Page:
U.S. Supreme Court opens door to right to counsel in civil cases

By David Frank and Kimberly Atkins

Dolan Media Newswires

PROVIDENCE, RI--A recent U.S. Supreme Court case could lead more trial judges to find a right to counsel in civil cases in which litigants face the potential loss of liberty or other rights and procedural protections are lacking.

The case, Turner v. Rogers, "sets a precedent allowing judges to be a little more proactive in deciding when pro se litigants" can get appointed counsel in civil cases, said Albert S. Dandridge, a Philadelphia lawyer who has written about the ruling's implications.

But just how far that right might extend remains an open question, as judges in Rhode Island and around the country begin exercising the new discretion granted to them by the court.

"By and large, the appellate courts are going to give [trial] court judges a lot of leeway and try not to get involved too much," Dandridge said. "At some point in time, the [trial] court judges will work out the parameters of the right to counsel. We'll have to wait for those cases to percolate."

Andrew Horwitz of Roger Williams University School of Law said it is undisputed that the Sixth Amendment provides litigants the right to counsel in criminal cases. But he said he was not aware of any court, until now, ever applying the principle to a civil proceeding.

"I've certainly read reams of advocates taking the position that we ought to, on a whole host of levels, be providing counsel when basic fundamental human rights are at stake in a civil matter," he said. "But I've never seen it done by a judge, and I applaud the court for taking the position they took here."

Determining the 'critical question'

The case before the Supreme Court involved Michael Turner, who was sentenced to 12 months in jail for civil contempt for failing to pay child support. He was not represented by counsel at his contempt hearing.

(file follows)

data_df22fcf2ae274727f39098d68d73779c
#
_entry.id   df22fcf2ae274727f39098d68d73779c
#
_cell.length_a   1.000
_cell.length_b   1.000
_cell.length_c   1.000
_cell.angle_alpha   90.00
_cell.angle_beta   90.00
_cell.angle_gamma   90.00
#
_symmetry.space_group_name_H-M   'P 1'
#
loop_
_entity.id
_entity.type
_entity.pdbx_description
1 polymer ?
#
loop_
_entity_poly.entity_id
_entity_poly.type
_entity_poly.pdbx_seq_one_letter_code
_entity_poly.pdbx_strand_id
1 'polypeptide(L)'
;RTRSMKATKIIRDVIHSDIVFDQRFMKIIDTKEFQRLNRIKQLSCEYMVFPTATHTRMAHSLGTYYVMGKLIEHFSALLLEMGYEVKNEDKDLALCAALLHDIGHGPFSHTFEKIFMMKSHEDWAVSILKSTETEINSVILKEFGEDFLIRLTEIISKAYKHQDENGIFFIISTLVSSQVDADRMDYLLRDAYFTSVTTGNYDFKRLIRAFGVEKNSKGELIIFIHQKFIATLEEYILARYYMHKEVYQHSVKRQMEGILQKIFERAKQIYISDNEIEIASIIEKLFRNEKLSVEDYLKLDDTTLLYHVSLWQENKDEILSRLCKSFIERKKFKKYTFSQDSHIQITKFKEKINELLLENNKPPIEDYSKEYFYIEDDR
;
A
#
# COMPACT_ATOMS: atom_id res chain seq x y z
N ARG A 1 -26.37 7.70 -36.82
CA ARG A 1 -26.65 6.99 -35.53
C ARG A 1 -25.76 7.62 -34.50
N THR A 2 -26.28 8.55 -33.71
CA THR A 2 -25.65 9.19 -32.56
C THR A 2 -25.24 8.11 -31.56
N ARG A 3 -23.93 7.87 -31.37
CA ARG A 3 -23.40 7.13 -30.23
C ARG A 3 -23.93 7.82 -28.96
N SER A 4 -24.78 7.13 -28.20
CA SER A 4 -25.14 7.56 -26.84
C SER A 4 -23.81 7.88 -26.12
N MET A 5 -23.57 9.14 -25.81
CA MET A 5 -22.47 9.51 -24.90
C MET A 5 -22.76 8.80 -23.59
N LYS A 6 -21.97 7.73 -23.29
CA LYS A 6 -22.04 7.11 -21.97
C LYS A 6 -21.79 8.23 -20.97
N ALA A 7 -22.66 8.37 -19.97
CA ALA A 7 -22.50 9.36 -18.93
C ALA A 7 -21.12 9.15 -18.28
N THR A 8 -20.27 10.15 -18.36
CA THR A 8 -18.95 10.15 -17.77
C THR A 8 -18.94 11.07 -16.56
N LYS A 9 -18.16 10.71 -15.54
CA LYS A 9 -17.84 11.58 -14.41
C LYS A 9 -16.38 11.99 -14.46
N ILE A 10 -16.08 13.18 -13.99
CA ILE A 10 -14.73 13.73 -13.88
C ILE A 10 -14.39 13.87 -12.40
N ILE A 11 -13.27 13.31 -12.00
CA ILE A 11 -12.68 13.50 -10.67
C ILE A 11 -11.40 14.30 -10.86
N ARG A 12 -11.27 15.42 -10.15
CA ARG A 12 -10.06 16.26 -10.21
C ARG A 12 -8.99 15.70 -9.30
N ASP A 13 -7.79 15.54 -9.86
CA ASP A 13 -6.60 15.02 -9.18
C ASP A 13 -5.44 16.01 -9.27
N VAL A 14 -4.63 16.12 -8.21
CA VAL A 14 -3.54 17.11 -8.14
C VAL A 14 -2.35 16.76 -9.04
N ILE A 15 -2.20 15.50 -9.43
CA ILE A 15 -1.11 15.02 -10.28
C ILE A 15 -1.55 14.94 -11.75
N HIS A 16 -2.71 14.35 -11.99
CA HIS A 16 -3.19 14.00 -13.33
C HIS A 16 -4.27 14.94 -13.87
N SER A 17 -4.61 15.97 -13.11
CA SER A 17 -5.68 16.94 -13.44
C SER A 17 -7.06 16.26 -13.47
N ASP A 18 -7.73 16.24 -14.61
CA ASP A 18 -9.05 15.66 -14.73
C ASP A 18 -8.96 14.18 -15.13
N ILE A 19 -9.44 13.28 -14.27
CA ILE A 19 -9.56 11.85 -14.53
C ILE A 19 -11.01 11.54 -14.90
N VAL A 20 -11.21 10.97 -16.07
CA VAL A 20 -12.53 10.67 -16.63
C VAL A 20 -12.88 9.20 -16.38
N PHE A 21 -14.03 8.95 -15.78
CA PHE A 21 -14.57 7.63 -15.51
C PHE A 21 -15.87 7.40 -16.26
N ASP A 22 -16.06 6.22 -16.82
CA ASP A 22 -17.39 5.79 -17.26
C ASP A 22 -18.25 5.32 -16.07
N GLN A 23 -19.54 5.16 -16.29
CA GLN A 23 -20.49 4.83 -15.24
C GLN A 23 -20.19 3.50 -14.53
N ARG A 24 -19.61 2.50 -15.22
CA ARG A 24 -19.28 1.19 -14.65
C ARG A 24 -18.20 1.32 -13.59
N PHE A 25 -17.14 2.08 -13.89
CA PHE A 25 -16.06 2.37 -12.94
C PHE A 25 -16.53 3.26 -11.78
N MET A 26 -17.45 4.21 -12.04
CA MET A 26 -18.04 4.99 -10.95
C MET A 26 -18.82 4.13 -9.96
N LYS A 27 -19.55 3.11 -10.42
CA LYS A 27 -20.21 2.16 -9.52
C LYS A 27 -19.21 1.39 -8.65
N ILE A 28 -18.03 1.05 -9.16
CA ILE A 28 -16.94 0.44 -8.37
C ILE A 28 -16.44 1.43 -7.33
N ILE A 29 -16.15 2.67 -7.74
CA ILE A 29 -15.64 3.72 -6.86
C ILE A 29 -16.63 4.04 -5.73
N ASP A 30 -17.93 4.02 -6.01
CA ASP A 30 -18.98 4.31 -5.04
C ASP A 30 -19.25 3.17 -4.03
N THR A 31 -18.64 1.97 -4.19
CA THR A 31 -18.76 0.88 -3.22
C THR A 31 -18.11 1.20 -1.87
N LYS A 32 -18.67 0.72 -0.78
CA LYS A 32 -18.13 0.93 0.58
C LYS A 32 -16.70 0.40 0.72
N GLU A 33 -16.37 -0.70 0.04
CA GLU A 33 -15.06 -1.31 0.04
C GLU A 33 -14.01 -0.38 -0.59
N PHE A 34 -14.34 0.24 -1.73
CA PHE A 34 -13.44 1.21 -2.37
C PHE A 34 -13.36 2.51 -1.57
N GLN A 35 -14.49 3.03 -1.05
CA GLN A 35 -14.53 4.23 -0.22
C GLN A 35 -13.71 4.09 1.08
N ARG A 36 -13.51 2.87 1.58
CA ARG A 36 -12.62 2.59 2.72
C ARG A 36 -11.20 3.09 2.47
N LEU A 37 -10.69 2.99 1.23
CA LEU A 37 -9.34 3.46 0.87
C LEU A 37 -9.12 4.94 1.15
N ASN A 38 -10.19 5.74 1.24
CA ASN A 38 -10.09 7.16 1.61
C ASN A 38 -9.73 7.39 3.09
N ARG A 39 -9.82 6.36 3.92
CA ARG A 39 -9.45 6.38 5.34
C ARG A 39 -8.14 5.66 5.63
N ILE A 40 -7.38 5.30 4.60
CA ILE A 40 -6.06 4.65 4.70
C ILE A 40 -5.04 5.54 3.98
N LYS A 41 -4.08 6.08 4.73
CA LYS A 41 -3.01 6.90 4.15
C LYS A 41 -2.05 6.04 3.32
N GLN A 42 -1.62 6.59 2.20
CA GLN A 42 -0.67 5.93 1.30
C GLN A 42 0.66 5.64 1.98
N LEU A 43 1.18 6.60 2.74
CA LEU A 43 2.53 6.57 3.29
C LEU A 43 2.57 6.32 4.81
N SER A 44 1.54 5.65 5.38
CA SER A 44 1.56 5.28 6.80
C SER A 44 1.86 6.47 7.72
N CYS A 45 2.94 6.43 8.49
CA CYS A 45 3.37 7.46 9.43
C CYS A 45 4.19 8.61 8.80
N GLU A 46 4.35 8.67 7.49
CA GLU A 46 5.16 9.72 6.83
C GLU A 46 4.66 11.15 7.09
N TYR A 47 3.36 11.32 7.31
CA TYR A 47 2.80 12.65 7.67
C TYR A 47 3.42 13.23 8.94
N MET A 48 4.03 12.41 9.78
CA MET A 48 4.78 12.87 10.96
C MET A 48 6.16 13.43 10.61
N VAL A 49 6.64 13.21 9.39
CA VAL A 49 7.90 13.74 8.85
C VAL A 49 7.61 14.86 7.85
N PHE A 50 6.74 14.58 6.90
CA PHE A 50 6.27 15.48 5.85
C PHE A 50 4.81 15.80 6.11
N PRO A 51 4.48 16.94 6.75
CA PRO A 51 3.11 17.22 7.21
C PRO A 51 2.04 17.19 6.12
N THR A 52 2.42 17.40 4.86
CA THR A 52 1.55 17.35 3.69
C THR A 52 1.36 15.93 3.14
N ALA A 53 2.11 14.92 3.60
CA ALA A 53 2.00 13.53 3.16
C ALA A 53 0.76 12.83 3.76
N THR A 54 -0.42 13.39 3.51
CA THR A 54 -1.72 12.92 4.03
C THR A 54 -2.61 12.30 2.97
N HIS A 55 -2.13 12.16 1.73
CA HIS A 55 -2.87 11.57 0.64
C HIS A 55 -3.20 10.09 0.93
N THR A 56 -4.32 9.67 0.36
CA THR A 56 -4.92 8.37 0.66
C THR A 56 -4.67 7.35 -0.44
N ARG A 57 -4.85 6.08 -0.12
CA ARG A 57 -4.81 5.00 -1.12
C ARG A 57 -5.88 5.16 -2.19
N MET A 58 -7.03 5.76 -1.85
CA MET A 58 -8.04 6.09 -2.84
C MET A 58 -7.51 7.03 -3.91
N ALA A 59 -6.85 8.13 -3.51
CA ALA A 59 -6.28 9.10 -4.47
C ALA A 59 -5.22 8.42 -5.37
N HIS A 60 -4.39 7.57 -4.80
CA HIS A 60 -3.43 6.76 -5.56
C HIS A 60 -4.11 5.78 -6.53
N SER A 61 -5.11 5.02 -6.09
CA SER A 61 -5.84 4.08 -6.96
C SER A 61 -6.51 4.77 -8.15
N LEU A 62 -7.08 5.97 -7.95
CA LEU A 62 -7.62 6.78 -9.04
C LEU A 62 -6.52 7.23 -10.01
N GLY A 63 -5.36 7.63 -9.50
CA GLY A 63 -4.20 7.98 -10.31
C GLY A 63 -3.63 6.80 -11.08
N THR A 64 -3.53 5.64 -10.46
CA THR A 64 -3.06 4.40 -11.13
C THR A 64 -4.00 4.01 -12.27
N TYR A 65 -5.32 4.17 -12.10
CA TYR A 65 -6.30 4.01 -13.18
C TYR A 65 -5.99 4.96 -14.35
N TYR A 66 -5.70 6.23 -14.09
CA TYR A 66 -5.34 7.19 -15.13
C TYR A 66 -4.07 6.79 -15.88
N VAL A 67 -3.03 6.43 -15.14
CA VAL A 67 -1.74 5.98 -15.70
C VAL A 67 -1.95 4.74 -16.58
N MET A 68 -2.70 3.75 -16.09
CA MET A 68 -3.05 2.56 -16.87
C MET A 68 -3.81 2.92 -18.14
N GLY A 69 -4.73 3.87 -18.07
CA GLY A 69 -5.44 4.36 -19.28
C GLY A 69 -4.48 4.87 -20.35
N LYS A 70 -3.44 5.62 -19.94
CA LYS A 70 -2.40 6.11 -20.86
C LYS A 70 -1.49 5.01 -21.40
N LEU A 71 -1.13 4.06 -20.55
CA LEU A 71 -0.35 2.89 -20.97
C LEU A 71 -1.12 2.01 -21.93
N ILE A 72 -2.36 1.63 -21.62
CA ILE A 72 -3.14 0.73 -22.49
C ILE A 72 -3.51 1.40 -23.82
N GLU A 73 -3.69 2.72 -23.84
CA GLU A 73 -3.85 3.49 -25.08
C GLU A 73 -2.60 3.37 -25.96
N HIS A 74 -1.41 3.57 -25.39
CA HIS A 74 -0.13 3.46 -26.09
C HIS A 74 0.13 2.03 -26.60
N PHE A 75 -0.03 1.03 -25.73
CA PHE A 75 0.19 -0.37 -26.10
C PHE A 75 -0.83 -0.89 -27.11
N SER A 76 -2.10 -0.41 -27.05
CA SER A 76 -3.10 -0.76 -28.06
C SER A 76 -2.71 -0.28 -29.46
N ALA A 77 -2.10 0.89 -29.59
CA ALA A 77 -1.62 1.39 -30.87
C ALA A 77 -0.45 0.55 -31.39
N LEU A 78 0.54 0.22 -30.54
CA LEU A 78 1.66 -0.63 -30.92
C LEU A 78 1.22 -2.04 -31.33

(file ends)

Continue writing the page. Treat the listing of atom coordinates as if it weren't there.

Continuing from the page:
He later obtained pro bono counsel and appealed the sentence, arguing that his Sixth Amendment rights were violated because he could not afford a lawyer and court-appointed counsel was not provided to him.

The South Carolina Supreme Court rejected his appeal, finding that the right to counsel only attaches in criminal cases, not civil contempt proceedings.

But the U.S. Supreme Court reversed.

Although the court held that the 14th Amendment's due process clause does not automatically require the state to provide counsel to an indigent party for civil contempt proceedings, the 5-4 majority ruled that the defendant's constitutional rights were violated because the state provided neither counsel nor "alternative procedures that assure a fundamentally fair determination of the critical incarceration-related question" -- in this case, his ability to pay child support.

Turner "did not receive clear notice that his ability to pay would constitute the critical question in his civil contempt proceeding," Justice Stephen G. Breyer wrote for the majority. "No one provided him with a form (or the equivalent) designed to elicit information about his financial circumstances. The court did not find that [he] was able to pay his arrearage, but instead left the relevant 'finding' section of the contempt order blank. The court nonetheless found [him] in contempt and ordered him incarcerated. Under these circumstances [his] incarceration violated the Due Process Clause."